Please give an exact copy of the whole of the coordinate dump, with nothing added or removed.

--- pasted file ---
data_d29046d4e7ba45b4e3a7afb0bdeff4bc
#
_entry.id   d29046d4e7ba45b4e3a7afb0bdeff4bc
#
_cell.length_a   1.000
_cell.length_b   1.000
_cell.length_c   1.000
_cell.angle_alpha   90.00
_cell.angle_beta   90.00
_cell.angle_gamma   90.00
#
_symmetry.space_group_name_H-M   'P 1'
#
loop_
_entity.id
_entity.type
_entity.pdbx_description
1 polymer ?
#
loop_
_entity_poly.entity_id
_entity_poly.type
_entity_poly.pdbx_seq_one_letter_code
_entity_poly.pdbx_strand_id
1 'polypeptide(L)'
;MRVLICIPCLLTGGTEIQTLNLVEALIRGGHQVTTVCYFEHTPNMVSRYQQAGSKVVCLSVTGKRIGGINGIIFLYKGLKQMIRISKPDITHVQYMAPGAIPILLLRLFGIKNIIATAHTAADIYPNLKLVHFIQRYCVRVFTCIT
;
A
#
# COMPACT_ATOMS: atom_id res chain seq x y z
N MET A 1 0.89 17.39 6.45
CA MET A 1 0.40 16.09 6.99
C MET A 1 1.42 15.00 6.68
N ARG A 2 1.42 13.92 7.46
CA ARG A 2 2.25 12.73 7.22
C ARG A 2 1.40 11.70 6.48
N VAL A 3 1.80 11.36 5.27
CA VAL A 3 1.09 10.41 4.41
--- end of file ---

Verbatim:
data_d29046d4e7ba45b4e3a7afb0bdeff4bc
#
_entry.id   d29046d4e7ba45b4e3a7afb0bdeff4bc
#
_cell.length_a   1.000
_cell.length_b   1.000
_cell.length_c   1.000
_cell.angle_alpha   90.00
_cell.angle_beta   90.00
_cell.angle_gamma   90.00
#
_symmetry.space_group_name_H-M   'P 1'
#
loop_
_entity.id
_entity.type
_entity.pdbx_description
1 polymer ?
#
loop_
_entity_poly.entity_id
_entity_poly.type
_entity_poly.pdbx_seq_one_letter_code
_entity_poly.pdbx_strand_id
1 'polypeptide(L)'
;MRVLICIPCLLTGGTEIQTLNLVEALIRGGHQVTTVCYFEHTPNMVSRYQQAGSKVVCLSVTGKRIGGINGIIFLYKGLKQMIRISKPDITHVQYMAPGAIPILLLRLFGIKNIIATAHTAADIYPNLKLVHFIQRYCVRVFTCIT
;
A
#
# COMPACT_ATOMS: atom_id res chain seq x y z
N MET A 1 0.89 17.39 6.45
CA MET A 1 0.40 16.09 6.99
C MET A 1 1.42 15.00 6.68
N ARG A 2 1.42 13.92 7.46
CA ARG A 2 2.25 12.73 7.22
C ARG A 2 1.40 11.70 6.48
N VAL A 3 1.80 11.36 5.27
CA VAL A 3 1.09 10.41 4.41